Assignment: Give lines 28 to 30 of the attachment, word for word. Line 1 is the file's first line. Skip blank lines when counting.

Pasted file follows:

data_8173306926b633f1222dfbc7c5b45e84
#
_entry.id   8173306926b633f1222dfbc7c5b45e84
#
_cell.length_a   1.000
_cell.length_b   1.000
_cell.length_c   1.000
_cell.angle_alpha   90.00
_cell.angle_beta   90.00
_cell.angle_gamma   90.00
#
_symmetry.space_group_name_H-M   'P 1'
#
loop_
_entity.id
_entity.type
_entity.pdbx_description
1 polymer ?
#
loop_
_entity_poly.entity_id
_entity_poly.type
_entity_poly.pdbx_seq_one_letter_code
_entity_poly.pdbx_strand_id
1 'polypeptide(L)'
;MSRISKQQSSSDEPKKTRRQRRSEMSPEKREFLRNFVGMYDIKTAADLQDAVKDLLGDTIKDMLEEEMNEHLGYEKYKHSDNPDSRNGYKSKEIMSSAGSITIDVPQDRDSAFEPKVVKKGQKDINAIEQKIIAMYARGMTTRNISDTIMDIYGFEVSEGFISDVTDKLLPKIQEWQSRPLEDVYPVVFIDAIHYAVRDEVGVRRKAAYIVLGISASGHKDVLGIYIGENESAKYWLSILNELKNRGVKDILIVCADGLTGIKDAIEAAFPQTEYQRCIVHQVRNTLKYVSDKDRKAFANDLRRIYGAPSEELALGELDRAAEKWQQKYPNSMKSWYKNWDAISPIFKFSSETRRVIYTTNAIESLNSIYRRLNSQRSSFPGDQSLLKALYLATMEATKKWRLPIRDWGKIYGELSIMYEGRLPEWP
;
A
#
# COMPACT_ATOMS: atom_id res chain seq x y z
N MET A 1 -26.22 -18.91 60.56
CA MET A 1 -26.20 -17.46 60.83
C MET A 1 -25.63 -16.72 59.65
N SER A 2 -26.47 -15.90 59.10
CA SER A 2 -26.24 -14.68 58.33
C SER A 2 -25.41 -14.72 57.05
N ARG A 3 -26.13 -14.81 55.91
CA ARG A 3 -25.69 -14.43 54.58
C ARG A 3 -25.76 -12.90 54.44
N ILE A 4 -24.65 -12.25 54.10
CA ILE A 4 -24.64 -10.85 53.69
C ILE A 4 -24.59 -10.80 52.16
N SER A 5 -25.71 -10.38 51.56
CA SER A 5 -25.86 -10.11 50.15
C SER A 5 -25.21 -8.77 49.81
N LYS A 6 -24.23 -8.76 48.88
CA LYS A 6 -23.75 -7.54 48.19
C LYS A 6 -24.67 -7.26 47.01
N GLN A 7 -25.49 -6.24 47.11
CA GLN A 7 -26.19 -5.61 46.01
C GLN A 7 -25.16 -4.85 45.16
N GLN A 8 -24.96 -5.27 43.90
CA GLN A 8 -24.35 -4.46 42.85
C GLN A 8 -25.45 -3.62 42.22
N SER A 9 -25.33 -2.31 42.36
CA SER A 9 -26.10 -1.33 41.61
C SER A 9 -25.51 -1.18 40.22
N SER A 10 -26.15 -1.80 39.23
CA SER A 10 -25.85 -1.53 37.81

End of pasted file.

A
#
# COMPACT_ATOMS: atom_id res chain seq x y z